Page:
Sorry, but copying text is forbidden on this website!
The concept of equality is regarded as an inalienable human right that should be enjoyed by all individuals regardless of their gender, race, religion, and other differential factors (United Nations, 2009). However, it is clearly seen that this is not practiced in the society that exists today. Discrimination still persists and this is greatly exemplified by the inequality that is based on gender differences. It is undeniable that women are still placed in a disadvantageous or inferior position as compared with their male counterparts.
There are indeed substantial changes that have taken place in the past that made the situation of women better than before. Nevertheless, it is still obvious that there are still many changes that should be made before women can achieve the real essence of equality that they rightfully deserve. The discriminatory practices against women can be rooted back in the early history of the world wherein philosophers are still trying to make sense in the world that human beings live in. Even in the past, women have already been seen as inferior to men and this is evidently proven in the development of language.
According to Becky Michele Mulvaney, the author of the article entitled “Gender Differences in Communication: An Intercultural Experience,” gender is both an influence of and a product of communication. In line with this, she pointed out how the idea of gender is first learned by an individual through talking with other people. A person could see the difference between the language that is used by girls and is often characterized by qualifiers and fillers to soften their message.
There are words that are acceptable if used by a boy but not by a girl. Moreover, famous philosophers also focused on the image of an active male that makes a female as mere a supporting character. This is exemplified by Plato who defined women as “lesser men” and Aristotle who said that women are “a deformity, a misbegotten male;” as well as St Thomas Aquinas who argues that women should not have been created by God (Mulvaney, 2004). In the same manner, discriminatory practices against women still continue up to this present time.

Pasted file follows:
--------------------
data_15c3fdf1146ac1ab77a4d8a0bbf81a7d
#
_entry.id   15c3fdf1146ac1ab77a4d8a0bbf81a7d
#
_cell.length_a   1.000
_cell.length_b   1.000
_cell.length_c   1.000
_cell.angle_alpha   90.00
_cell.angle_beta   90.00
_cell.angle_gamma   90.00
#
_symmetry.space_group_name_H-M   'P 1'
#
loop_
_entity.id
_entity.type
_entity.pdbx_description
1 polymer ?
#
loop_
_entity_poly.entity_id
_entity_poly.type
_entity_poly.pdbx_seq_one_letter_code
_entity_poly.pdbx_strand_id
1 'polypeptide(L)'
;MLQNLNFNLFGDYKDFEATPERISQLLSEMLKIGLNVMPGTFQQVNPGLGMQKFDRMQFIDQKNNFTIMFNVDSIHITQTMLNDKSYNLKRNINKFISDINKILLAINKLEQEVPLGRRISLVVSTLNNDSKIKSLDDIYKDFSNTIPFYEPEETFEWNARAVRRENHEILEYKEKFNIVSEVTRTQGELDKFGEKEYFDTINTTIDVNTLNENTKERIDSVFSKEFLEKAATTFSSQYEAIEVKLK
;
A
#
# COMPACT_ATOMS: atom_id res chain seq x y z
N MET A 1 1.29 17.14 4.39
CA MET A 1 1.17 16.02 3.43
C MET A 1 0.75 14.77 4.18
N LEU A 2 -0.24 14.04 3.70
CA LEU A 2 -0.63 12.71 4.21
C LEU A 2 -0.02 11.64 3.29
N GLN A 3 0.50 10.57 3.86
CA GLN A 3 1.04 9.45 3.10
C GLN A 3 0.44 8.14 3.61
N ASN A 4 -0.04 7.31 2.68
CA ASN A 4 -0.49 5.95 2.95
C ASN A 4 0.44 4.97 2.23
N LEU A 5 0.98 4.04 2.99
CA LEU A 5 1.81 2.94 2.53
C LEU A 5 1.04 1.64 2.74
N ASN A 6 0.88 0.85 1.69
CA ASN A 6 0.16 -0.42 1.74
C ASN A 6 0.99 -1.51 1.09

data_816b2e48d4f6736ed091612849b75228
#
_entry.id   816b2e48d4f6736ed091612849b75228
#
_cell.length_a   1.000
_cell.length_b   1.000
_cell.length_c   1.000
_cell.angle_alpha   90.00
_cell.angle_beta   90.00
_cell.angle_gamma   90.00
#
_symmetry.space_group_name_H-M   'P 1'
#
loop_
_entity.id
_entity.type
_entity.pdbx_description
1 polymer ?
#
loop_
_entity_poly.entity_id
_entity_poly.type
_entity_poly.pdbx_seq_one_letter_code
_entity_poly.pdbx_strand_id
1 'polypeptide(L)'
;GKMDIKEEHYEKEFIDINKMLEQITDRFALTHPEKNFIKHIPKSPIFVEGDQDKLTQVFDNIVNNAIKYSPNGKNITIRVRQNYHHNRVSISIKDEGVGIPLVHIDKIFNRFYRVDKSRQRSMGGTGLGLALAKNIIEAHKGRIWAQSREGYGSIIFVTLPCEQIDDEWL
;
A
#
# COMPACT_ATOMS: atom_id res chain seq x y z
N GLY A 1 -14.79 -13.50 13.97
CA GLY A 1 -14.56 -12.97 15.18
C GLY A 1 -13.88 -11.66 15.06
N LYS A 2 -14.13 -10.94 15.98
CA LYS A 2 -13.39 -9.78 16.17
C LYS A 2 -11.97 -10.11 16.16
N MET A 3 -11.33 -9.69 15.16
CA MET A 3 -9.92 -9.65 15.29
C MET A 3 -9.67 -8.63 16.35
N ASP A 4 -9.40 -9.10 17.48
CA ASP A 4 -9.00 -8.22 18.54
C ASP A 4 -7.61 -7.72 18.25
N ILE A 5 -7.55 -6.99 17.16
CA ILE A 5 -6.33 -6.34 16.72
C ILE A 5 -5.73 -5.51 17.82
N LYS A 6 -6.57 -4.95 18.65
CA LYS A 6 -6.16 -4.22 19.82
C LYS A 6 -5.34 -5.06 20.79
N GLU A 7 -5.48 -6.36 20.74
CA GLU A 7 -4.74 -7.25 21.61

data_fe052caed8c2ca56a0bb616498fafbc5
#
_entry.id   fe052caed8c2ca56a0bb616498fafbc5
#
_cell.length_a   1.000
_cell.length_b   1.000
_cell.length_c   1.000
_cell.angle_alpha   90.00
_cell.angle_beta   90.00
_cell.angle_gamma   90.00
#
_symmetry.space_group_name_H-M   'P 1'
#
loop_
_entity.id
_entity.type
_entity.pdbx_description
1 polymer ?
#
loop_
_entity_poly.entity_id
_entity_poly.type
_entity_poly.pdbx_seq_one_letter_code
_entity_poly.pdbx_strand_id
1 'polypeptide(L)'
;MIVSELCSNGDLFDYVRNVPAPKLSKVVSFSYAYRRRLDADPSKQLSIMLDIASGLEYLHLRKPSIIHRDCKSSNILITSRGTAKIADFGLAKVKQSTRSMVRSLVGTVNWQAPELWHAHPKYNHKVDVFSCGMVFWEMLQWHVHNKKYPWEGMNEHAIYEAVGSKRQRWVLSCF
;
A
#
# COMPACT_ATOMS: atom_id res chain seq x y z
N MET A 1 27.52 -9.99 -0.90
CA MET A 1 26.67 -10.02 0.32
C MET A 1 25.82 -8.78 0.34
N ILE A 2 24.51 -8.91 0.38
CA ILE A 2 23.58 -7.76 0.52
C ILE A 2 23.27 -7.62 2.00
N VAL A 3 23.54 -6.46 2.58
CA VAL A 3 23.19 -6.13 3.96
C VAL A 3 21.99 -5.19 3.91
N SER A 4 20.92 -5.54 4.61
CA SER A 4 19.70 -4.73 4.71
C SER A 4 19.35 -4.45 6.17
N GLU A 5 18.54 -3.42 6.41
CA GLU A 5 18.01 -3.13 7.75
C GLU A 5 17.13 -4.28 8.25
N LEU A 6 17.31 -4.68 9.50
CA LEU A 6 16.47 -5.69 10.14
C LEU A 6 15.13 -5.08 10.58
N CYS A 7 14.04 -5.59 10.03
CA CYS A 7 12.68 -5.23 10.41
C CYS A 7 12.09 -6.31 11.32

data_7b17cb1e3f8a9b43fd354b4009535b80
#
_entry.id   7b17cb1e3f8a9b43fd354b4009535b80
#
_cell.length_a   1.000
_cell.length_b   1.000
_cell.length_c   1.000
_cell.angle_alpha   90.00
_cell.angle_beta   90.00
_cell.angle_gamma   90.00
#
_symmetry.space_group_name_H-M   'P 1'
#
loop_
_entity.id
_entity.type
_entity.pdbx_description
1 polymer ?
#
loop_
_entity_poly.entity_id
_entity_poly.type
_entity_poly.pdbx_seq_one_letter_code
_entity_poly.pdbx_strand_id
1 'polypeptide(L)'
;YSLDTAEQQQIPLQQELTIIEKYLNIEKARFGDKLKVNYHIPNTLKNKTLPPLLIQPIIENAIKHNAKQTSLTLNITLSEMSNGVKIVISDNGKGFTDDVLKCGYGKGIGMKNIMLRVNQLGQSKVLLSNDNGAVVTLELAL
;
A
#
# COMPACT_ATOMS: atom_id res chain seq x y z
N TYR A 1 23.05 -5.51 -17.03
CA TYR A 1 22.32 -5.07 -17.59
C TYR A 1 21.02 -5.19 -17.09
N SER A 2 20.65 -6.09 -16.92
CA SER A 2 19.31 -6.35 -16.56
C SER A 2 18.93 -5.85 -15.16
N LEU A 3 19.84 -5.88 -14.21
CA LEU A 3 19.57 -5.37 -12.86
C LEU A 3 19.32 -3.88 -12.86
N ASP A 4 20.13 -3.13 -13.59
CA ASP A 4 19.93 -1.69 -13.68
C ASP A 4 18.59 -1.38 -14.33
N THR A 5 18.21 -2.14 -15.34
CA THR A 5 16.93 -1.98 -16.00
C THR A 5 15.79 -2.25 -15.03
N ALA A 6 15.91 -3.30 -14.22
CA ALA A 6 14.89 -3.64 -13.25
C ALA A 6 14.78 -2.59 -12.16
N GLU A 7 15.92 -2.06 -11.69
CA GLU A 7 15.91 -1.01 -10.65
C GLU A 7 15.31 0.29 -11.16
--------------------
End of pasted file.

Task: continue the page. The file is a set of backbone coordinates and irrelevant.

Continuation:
The patriarchal influences of key personalities in history and the general perspective of the people before, that women are inferior to men established a societal thinking that further propagated this view. Despite the improvements in the status of women in the society, it is evident that they are still perceived as second class citizens. This is proven in the professional lives of women wherein there are still biases and discrimination practiced against them because of their gender.
Even though there are women that are already working in industries that are previously dominated by males, there is still an observable discrepancy that shows that a large number of men are in the working force. Furthermore, women are also having difficulties climbing the professional ladder of success because they are not given a fair consideration because of their gender even if they have the same capabilities sometimes even better skills than their male contenders (Farough, 2005).
Being the case, it can be said that the inequality experienced by women is often not in terms of their age, race, or religion even though these factors are often intertwined. The inequality that they have to go through especially in their jobs is brought about by the social construct that women are inferior to men. The society, the one that is responsible for creating this concept, should also be the one responsible to deconstruct the notion of gender inequality.
In order to do so, it entails using approach that deals with the cooperation and collaboration of people regardless of their genders. The Feminist/Sociological approach entails that people should work toward deconstructing this gender bias especially the males, and should realize that there are more disadvantageous effects if this inequality persists as compared with the privilege that they get from it (Farough, n. d. ).
Furthermore, gender inequality could also be addressed through the proper use of language and communication. People should realize that language and communication are also intercultural factors wherein diversity should be accepted because there of the inherent differences between males and females (Mulvaney, 2004). However, it should be remembered that these differences should not render one gender inferior than the other. References Farough, S. (2005). The Negative Consequences of Male Privilege.
In Understanding and anaging Diversity: Readings, Cases, & Exercises. 3rd edition. (Chapter 21). Upper Saddle River, NJ: Prentice Hall. Mulvaney, B. M. (2004) Gender Differences in Communication: An Intercultural Experience. In International Communication: A Global Reader. (pp. 221-229). United States: SAGE Publications. United Nations. (2009). The Universal Declaration of Human Rights. Retrieved January 13, 2008, from http://www. un. org/Overview/rights. html.